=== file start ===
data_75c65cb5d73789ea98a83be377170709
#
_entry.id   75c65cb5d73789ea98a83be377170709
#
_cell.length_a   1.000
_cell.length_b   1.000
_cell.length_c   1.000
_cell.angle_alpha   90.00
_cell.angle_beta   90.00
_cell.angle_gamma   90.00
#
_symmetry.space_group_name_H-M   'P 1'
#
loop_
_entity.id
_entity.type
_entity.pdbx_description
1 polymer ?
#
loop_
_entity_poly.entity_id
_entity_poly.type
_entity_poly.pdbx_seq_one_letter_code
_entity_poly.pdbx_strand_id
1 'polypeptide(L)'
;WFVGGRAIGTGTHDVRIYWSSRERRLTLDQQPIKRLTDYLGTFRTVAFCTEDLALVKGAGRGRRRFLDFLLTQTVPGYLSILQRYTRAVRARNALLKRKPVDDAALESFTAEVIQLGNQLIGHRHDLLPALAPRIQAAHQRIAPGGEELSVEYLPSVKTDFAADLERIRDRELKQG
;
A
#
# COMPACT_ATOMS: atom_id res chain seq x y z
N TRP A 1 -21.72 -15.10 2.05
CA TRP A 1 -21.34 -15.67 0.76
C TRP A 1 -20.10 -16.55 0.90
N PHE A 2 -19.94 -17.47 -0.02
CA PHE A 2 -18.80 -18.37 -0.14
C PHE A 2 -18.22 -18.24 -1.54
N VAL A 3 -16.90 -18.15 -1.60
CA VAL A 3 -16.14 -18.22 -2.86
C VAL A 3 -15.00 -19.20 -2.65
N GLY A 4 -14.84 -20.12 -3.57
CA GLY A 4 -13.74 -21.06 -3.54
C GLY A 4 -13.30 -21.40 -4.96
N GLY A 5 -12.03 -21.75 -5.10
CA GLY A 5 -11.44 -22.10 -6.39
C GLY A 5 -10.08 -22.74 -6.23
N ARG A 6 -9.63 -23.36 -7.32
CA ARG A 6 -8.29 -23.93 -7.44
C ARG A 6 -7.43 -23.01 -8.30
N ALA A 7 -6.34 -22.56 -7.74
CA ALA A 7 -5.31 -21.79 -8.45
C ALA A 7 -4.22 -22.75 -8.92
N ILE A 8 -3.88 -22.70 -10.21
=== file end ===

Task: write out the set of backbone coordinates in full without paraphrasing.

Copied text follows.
data_75c65cb5d73789ea98a83be377170709
#
_entry.id   75c65cb5d73789ea98a83be377170709
#
_cell.length_a   1.000
_cell.length_b   1.000
_cell.length_c   1.000
_cell.angle_alpha   90.00
_cell.angle_beta   90.00
_cell.angle_gamma   90.00
#
_symmetry.space_group_name_H-M   'P 1'
#
loop_
_entity.id
_entity.type
_entity.pdbx_description
1 polymer ?
#
loop_
_entity_poly.entity_id
_entity_poly.type
_entity_poly.pdbx_seq_one_letter_code
_entity_poly.pdbx_strand_id
1 'polypeptide(L)'
;WFVGGRAIGTGTHDVRIYWSSRERRLTLDQQPIKRLTDYLGTFRTVAFCTEDLALVKGAGRGRRRFLDFLLTQTVPGYLSILQRYTRAVRARNALLKRKPVDDAALESFTAEVIQLGNQLIGHRHDLLPALAPRIQAAHQRIAPGGEELSVEYLPSVKTDFAADLERIRDRELKQG
;
A
#
# COMPACT_ATOMS: atom_id res chain seq x y z
N TRP A 1 -21.72 -15.10 2.05
CA TRP A 1 -21.34 -15.67 0.76
C TRP A 1 -20.10 -16.55 0.90
N PHE A 2 -19.94 -17.47 -0.02
CA PHE A 2 -18.80 -18.37 -0.14
C PHE A 2 -18.22 -18.24 -1.54
N VAL A 3 -16.90 -18.15 -1.60
CA VAL A 3 -16.14 -18.22 -2.86
C VAL A 3 -15.00 -19.20 -2.65
N GLY A 4 -14.84 -20.12 -3.57
CA GLY A 4 -13.74 -21.06 -3.54
C GLY A 4 -13.30 -21.40 -4.96
N GLY A 5 -12.03 -21.75 -5.10
CA GLY A 5 -11.44 -22.10 -6.39
C GLY A 5 -10.08 -22.74 -6.23
N ARG A 6 -9.63 -23.36 -7.32
CA ARG A 6 -8.29 -23.93 -7.44
C ARG A 6 -7.43 -23.01 -8.30
N ALA A 7 -6.34 -22.56 -7.74
CA ALA A 7 -5.31 -21.79 -8.45
C ALA A 7 -4.22 -22.75 -8.92
N ILE A 8 -3.88 -22.70 -10.21